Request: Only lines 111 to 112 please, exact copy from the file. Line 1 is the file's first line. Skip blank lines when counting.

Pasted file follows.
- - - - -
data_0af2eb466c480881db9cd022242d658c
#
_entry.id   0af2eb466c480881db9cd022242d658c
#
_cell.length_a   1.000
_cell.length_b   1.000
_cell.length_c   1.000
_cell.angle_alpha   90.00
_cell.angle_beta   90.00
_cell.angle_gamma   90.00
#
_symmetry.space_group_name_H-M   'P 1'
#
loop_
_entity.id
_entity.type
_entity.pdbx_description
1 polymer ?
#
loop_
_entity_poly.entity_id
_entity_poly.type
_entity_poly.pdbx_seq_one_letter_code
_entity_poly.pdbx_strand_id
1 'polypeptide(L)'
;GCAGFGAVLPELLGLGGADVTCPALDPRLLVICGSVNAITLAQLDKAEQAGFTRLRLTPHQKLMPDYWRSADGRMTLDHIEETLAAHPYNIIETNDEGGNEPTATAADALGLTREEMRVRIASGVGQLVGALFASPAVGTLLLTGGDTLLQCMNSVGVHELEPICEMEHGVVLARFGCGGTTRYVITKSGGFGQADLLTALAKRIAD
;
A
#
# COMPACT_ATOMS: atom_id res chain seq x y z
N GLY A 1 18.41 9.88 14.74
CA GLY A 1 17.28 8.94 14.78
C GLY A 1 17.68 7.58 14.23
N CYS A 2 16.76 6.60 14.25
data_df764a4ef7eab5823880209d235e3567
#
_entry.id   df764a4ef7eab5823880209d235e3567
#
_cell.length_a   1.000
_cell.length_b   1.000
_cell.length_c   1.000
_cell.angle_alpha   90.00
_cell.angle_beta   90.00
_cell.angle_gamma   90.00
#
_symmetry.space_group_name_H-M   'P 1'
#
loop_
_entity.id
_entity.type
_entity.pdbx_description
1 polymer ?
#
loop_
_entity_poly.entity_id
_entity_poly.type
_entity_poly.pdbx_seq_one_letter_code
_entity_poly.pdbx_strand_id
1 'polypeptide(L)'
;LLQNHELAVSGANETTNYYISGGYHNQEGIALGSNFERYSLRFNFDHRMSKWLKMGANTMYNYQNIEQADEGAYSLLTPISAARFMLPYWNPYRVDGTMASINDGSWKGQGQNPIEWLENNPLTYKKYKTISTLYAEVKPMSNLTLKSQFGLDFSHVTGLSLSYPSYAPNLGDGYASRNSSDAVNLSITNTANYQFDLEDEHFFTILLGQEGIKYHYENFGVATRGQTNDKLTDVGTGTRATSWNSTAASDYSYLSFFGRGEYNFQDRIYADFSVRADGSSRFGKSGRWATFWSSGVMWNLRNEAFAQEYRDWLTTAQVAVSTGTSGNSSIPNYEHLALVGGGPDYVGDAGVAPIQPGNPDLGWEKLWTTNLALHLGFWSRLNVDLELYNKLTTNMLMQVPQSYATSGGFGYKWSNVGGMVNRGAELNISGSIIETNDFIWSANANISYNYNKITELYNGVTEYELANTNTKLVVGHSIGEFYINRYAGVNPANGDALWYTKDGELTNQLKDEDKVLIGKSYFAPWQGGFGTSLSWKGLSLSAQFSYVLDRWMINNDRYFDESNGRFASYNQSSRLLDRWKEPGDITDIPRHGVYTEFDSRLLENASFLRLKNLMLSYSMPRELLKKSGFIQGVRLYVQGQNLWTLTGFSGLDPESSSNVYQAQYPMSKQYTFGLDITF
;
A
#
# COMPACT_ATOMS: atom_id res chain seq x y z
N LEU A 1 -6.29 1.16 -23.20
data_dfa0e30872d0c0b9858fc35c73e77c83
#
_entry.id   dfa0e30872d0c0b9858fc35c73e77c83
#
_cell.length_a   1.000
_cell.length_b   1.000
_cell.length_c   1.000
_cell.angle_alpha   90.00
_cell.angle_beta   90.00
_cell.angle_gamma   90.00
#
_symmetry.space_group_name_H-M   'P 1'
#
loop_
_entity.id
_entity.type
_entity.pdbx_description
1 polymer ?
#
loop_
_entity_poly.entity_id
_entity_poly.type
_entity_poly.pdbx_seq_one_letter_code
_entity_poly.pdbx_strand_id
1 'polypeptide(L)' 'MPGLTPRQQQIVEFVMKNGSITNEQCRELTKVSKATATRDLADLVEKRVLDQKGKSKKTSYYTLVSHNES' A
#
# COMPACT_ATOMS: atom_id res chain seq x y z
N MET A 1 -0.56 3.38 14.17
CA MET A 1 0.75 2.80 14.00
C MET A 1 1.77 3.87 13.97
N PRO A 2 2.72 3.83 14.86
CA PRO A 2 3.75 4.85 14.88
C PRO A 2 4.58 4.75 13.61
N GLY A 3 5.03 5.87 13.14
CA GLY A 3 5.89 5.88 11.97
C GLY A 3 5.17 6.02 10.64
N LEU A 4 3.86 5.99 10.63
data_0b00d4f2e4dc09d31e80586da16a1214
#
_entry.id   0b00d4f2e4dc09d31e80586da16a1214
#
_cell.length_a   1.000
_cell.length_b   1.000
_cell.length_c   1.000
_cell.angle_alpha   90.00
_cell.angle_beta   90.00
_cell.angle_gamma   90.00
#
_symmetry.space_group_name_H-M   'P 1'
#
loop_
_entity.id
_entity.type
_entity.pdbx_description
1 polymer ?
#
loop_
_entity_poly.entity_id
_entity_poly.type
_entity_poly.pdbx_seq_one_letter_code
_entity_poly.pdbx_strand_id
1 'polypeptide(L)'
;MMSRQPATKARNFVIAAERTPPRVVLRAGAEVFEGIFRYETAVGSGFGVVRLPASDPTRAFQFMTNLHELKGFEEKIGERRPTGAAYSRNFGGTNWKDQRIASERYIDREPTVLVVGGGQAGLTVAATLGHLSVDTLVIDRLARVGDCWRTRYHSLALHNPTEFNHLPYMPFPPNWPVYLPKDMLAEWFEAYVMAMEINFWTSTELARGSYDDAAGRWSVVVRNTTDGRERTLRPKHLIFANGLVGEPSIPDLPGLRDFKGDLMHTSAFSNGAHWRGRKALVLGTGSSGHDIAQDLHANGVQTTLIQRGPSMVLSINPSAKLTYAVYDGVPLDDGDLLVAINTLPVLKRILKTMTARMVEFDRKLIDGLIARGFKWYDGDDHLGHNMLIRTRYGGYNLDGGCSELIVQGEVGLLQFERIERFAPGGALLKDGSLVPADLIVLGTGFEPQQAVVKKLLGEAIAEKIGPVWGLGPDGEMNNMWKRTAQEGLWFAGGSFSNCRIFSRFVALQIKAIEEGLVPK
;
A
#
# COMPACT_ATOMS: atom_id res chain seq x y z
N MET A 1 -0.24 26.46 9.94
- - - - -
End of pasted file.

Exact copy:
_cell.angle_beta   90.00
_cell.angle_gamma   90.00